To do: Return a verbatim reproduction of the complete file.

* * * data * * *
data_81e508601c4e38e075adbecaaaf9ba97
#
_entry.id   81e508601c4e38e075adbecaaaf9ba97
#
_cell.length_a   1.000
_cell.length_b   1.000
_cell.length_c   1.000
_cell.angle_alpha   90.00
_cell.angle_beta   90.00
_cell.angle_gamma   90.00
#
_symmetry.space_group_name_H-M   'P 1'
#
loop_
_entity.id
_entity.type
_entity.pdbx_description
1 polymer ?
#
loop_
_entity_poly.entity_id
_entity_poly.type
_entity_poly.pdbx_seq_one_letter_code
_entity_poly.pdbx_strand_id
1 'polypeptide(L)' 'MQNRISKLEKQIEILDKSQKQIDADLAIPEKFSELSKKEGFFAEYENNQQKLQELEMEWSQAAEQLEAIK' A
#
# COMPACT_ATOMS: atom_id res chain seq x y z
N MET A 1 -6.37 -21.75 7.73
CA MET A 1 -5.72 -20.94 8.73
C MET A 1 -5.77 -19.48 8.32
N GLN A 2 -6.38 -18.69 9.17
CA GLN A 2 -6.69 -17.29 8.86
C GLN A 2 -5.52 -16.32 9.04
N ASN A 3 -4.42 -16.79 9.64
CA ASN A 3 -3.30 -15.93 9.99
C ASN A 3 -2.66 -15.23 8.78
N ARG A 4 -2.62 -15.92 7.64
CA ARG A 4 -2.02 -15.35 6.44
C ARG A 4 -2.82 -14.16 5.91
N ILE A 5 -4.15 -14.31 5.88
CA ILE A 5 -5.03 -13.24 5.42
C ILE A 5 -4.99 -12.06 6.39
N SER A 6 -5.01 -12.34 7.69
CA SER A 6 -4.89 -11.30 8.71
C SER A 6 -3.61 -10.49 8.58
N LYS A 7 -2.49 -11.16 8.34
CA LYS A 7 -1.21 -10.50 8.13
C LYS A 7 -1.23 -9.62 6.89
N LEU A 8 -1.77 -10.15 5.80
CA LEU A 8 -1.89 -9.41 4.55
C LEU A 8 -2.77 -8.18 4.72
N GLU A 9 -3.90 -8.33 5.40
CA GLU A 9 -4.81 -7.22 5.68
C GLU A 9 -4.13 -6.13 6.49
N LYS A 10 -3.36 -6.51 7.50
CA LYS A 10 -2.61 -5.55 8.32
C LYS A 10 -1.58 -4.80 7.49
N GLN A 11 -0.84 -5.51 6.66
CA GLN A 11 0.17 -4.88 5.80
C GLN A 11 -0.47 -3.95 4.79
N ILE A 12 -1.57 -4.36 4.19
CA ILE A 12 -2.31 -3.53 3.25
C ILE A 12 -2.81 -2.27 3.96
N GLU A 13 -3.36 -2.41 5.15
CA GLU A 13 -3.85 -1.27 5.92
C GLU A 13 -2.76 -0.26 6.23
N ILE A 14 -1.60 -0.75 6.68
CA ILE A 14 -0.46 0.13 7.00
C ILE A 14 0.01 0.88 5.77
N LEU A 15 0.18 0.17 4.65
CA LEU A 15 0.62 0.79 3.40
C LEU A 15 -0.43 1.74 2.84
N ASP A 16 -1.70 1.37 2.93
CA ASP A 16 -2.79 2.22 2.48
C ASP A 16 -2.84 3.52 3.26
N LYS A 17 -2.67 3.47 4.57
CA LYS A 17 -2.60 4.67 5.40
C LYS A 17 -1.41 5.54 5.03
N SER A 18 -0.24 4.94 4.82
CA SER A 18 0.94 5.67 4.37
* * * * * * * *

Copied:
data_81e508601c4e38e075adbecaaaf9ba97
#
_entry.id   81e508601c4e38e075adbecaaaf9ba97
#
_cell.length_a   1.000
_cell.length_b   1.000
_cell.length_c   1.000
_cell.angle_alpha   90.00
_cell.angle_beta   90.00
_cell.angle_gamma   90.00
#
_symmetry.space_group_name_H-M   'P 1'
#
loop_
_entity.id
_entity.type
_entity.pdbx_description
1 polymer ?
#
loop_
_entity_poly.entity_id
_entity_poly.type
_entity_poly.pdbx_seq_one_letter_code
_entity_poly.pdbx_strand_id
1 'polypeptide(L)' 'MQNRISKLEKQIEILDKSQKQIDADLAIPEKFSELSKKEGFFAEYENNQQKLQELEMEWSQAAEQLEAIK' A
#
# COMPACT_ATOMS: atom_id res chain seq x y z
N MET A 1 -6.37 -21.75 7.73
CA MET A 1 -5.72 -20.94 8.73
C MET A 1 -5.77 -19.48 8.32
N GLN A 2 -6.38 -18.69 9.17
CA GLN A 2 -6.69 -17.29 8.86
C GLN A 2 -5.52 -16.32 9.04
N ASN A 3 -4.42 -16.79 9.64
CA ASN A 3 -3.30 -15.93 9.99
C ASN A 3 -2.66 -15.23 8.78
N ARG A 4 -2.62 -15.92 7.64
CA ARG A 4 -2.02 -15.35 6.44
C ARG A 4 -2.82 -14.16 5.91
N ILE A 5 -4.15 -14.31 5.88
CA ILE A 5 -5.03 -13.24 5.42
C ILE A 5 -4.99 -12.06 6.39
N SER A 6 -5.01 -12.34 7.69
CA SER A 6 -4.89 -11.30 8.71
C SER A 6 -3.61 -10.49 8.58
N LYS A 7 -2.49 -11.16 8.34
CA LYS A 7 -1.21 -10.50 8.13
C LYS A 7 -1.23 -9.62 6.89
N LEU A 8 -1.77 -10.15 5.80
CA LEU A 8 -1.89 -9.41 4.55
C LEU A 8 -2.77 -8.18 4.72
N GLU A 9 -3.90 -8.33 5.40
CA GLU A 9 -4.81 -7.22 5.68
C GLU A 9 -4.13 -6.13 6.49
N LYS A 10 -3.36 -6.51 7.50
CA LYS A 10 -2.61 -5.55 8.32
C LYS A 10 -1.58 -4.80 7.49
N GLN A 11 -0.84 -5.51 6.66
CA GLN A 11 0.17 -4.88 5.80
C GLN A 11 -0.47 -3.95 4.79
N ILE A 12 -1.57 -4.36 4.19
CA ILE A 12 -2.31 -3.53 3.25
C ILE A 12 -2.81 -2.27 3.96
N GLU A 13 -3.36 -2.41 5.15
CA GLU A 13 -3.85 -1.27 5.92
C GLU A 13 -2.76 -0.26 6.23
N ILE A 14 -1.60 -0.75 6.68
CA ILE A 14 -0.46 0.13 7.00
C ILE A 14 0.01 0.88 5.77
N LEU A 15 0.18 0.17 4.65
CA LEU A 15 0.62 0.79 3.40
C LEU A 15 -0.43 1.74 2.84
N ASP A 16 -1.70 1.37 2.93
CA ASP A 16 -2.79 2.22 2.48
C ASP A 16 -2.84 3.52 3.26
N LYS A 17 -2.67 3.47 4.57
CA LYS A 17 -2.60 4.67 5.40
C LYS A 17 -1.41 5.54 5.03
N SER A 18 -0.24 4.94 4.82
CA SER A 18 0.94 5.67 4.37